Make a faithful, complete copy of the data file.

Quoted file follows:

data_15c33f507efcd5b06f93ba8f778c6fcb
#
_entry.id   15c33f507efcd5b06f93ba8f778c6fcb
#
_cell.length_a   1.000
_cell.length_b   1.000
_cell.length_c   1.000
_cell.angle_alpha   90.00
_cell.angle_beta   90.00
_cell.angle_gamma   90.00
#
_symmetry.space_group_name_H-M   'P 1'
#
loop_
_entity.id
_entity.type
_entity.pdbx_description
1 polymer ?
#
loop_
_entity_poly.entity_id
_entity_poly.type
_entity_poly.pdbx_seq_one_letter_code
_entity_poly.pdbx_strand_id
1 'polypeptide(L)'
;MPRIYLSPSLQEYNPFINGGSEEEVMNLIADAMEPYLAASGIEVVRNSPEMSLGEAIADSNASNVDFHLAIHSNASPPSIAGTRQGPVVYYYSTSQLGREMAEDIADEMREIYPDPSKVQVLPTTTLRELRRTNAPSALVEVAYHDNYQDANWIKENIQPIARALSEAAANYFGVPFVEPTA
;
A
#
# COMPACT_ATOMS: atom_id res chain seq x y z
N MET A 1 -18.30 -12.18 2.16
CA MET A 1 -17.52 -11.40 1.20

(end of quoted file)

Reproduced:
data_15c33f507efcd5b06f93ba8f778c6fcb
#
_entry.id   15c33f507efcd5b06f93ba8f778c6fcb
#
_cell.length_a   1.000
_cell.length_b   1.000
_cell.length_c   1.000
_cell.angle_alpha   90.00
_cell.angle_beta   90.00
_cell.angle_gamma   90.00
#
_symmetry.space_group_name_H-M   'P 1'
#
loop_
_entity.id
_entity.type
_entity.pdbx_description
1 polymer ?
#
loop_
_entity_poly.entity_id
_entity_poly.type
_entity_poly.pdbx_seq_one_letter_code
_entity_poly.pdbx_strand_id
1 'polypeptide(L)'
;MPRIYLSPSLQEYNPFINGGSEEEVMNLIADAMEPYLAASGIEVVRNSPEMSLGEAIADSNASNVDFHLAIHSNASPPSIAGTRQGPVVYYYSTSQLGREMAEDIADEMREIYPDPSKVQVLPTTTLRELRRTNAPSALVEVAYHDNYQDANWIKENIQPIARALSEAAANYFGVPFVEPTA
;
A
#
# COMPACT_ATOMS: atom_id res chain seq x y z
N MET A 1 -18.30 -12.18 2.16
CA MET A 1 -17.52 -11.40 1.20